What is non-hormonal contraception and how is it used?

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You might think that most forms of birth control used by women would contain hormones. think again

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A non-hormonal birth control option called Phexxi, manufactured by Evofem Biosciences, was approved by the FDA in 2020. One of the product’s commercials takes place in the vagina (yes!) of Schitt’s Creek actress Annie Murphy. The ad is set up to look like a luxurious bedroom with Murphy lounging around waiting for, um, fun.

How does Phexxi work? Well, Phexxi prevents pregnancy by changing the pH of the vagina. A healthy vaginal pH is between 3.8 and 4.5. When a couple is trying to conceive, sperm enters the vagina and raises the pH of the vagina, making it a more hospitable environment for sperm. This makes it easier for the sperm to enter the cervical canal and potentially lead to pregnancy.

Phexxi is a gel containing lactic acid, citric acid and potassium bitartrate. When Phexxi is used in the vagina, it keeps the vaginal pH in the acidic range. This helps prevent sperm from traveling to the cervix and then to the uterus to reach an egg.

“The sperm never reach the egg to fertilize it because they can’t get through the vagina,” says Dr. Megan Gray, an ob/gyn at Orlando Health Physician Associates in Orlando, Florida.

Phexxi users insert the gel into the vagina via an applicator up to one hour before planned sexual intercourse.

This form of non-hormonal birth control is available by prescription. Without insurance, Phexxi costs about $270 for 12 applicators. Each applicator has a use. There are some discount vouchers for privately insured people on the manufacturer’s website. Costs vary if you have insurance.

Phexxi’s effectiveness

When used perfectly – meaning always used before sex and within that one-hour window – Phexxi’s effectiveness rate is 93%. When not used perfectly, it’s 86% effective, according to Planned Parenthood. In other words, 14 out of 100 users would get pregnant with Phexxi and no other birth control methods.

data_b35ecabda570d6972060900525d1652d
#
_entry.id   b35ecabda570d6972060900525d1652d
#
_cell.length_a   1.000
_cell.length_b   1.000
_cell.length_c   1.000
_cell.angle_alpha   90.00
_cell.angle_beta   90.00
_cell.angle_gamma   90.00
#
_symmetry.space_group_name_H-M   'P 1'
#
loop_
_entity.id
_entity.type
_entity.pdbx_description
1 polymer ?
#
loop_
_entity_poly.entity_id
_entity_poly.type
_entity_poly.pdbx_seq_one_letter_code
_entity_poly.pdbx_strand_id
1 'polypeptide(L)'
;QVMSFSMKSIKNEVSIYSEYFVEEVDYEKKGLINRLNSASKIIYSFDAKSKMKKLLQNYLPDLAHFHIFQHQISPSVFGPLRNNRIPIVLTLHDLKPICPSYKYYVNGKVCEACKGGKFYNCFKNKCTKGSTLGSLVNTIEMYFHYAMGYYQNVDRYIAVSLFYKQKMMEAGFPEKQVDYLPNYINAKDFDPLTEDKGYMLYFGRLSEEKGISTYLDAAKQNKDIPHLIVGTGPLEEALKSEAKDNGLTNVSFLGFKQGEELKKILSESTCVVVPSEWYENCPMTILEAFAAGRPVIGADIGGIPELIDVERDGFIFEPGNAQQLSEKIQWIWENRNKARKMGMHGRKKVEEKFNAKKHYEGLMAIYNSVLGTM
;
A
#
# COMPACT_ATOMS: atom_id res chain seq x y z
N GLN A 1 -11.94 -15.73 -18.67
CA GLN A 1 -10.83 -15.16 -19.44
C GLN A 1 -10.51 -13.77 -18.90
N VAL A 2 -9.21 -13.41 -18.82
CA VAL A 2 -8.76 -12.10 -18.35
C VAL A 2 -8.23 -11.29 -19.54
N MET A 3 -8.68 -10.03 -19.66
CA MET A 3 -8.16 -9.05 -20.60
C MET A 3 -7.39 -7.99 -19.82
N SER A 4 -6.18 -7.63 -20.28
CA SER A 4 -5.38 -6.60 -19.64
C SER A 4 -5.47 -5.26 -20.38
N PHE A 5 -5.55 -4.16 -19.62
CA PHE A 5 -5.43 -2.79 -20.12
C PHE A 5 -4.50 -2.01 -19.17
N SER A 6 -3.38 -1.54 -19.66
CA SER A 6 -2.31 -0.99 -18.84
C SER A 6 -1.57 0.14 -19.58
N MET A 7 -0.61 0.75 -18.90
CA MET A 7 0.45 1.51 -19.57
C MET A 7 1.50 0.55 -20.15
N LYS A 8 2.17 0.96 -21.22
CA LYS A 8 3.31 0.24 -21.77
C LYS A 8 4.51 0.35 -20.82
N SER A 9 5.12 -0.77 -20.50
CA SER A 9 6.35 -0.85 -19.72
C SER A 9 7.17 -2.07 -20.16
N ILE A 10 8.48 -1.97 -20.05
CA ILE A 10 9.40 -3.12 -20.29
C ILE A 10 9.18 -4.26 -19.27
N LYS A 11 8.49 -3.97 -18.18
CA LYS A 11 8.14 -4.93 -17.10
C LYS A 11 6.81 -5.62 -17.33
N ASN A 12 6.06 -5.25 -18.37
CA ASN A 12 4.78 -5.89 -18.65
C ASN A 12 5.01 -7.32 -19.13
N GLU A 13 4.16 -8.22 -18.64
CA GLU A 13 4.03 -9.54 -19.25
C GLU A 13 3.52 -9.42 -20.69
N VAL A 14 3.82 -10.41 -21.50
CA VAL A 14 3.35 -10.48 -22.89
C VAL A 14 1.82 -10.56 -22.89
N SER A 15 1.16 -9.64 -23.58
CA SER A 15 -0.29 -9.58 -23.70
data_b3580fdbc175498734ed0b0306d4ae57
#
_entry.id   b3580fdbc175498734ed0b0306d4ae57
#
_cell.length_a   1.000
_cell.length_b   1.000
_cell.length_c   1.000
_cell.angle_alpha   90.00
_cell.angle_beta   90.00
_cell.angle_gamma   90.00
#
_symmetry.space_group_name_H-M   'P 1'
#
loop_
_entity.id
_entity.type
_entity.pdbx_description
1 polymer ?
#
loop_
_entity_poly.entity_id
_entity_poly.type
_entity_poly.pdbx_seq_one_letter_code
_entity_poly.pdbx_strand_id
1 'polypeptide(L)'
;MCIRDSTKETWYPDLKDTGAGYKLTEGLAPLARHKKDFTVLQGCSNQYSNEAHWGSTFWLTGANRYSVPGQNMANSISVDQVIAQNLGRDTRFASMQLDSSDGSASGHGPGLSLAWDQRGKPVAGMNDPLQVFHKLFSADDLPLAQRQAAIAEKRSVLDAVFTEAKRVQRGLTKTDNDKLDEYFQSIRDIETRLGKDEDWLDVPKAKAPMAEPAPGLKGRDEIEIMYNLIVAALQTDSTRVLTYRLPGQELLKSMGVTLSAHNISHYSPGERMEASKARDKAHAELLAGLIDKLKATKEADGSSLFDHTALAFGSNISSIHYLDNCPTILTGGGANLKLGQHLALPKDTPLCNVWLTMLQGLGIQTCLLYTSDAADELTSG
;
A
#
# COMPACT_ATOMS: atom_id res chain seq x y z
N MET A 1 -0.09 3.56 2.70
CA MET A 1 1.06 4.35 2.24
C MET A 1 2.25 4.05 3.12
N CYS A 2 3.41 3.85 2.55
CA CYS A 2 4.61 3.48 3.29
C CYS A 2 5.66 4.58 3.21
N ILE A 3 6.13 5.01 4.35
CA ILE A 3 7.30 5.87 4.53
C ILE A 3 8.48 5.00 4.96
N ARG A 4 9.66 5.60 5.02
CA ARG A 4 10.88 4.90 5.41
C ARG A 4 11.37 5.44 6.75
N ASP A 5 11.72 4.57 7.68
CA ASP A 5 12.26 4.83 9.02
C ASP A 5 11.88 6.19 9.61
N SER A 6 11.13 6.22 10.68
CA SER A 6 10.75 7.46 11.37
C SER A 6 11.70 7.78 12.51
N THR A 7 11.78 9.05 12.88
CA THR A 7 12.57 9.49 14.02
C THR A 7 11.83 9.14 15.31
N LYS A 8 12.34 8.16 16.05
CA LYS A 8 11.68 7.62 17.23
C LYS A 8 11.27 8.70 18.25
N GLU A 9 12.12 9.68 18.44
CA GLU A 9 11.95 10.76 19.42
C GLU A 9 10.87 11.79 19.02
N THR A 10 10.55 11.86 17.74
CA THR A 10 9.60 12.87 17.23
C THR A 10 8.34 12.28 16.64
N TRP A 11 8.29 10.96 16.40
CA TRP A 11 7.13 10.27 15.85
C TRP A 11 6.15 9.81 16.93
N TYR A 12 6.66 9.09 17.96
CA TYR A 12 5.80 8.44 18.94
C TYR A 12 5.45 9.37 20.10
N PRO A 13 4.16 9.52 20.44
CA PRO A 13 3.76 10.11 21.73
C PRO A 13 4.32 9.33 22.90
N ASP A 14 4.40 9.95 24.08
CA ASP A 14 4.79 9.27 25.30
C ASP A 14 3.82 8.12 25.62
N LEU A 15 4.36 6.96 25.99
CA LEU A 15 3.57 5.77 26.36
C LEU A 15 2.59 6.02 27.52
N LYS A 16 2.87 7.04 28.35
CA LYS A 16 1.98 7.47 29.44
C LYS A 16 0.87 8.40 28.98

You can increase the effectiveness of Phexxi by using other birth control methods such as condoms or a diaphragm.

  • Most effective: A contraceptive implant, IUD, or sterilization. In 100 women, these methods result in less than one pregnancy per year.
  • Average effectiveness: A contraceptive shot, pill, or patch; a vaginal ring or diaphragm. These methods result in 6 to 12 pregnancies for every 100 women who use them, according to ACOG.
  • Lowest effectiveness: A male condom, a female condom, a cervical cap, a sponge, fertility awareness based methods and a spermicide. These are associated with 18 or more pregnancies in a year for women who use them.

Who wants to use Phexxi?

One benefit of Phexxi is that it increases the number of birth control options available, says Dr. G. Thomas Ruiz, OB/GYN director at MemorialCare Orange Coast Medical Center in Fountain Valley, California. But that doesn’t mean it’s for everyone.

Phexxi may appeal to women who want to avoid hormonal birth control. There are a number of reasons why this is important to you:

  • They find that hormonal birth control has uncomfortable side effects for them, like mood swings, unpredictable bleeding, and reduced libido, says Dr. Chidera Ejiogu, ob/gyn at UTHealth Houston and Memorial Hermann Hospital.
  • You can’t use hormonal birth control because of another medical condition, like high blood pressure or blood clots, says Dr. Rachel Jensen, a resident of the Department of Obstetrics, Gynecology, and Reproductive Sciences at the University of Maryland School of Medicine in Baltimore. Hormonal birth control can increase the risk of high blood pressure or blood clots. According to the National Blood Clot Alliance, one in 3,000 women taking birth control pills will develop a blood clot annually. That may be a relatively small number, but it puts women who are already prone to blood clots at even greater risk.
  • You want to take a break from hormonal birth control like the pill. There is no medical reason for this, but Ruiz has a few patients who have expressed this preference.
  • They smoke. Smoking and using hormonal contraceptives can increase the risk of blood clots.

Here are some patients that Phexxi might be a good choice for them: